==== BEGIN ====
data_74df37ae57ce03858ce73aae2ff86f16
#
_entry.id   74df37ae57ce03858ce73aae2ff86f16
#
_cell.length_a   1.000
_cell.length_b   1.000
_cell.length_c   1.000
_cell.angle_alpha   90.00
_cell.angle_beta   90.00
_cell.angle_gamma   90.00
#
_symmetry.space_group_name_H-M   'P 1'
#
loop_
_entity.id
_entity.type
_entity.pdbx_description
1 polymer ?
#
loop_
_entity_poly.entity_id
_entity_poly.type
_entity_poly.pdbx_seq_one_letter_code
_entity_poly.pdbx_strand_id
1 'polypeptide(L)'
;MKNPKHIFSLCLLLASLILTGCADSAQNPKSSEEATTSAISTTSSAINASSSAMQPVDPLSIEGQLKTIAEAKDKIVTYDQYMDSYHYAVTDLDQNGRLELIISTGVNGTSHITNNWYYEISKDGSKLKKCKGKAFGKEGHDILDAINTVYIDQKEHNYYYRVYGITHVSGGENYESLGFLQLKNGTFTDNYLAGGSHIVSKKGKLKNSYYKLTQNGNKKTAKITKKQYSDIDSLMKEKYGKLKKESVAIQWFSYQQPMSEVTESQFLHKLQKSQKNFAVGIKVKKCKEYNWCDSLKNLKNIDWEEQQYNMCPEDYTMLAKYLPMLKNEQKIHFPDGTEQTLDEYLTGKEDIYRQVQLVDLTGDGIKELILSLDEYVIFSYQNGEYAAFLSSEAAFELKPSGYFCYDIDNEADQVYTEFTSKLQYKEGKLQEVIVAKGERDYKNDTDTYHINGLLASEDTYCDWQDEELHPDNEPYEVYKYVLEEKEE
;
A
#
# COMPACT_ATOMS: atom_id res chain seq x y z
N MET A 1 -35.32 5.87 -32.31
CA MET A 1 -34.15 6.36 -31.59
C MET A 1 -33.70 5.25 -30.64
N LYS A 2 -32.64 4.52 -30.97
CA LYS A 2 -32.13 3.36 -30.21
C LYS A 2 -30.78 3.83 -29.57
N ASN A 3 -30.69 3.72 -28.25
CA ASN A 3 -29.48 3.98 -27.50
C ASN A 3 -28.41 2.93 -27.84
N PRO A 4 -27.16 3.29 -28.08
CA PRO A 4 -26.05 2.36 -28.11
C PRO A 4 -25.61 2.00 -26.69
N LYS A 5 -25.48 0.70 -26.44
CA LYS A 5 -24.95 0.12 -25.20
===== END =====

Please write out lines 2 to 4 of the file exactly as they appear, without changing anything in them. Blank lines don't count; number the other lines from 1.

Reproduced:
#
_entry.id   74df37ae57ce03858ce73aae2ff86f16
#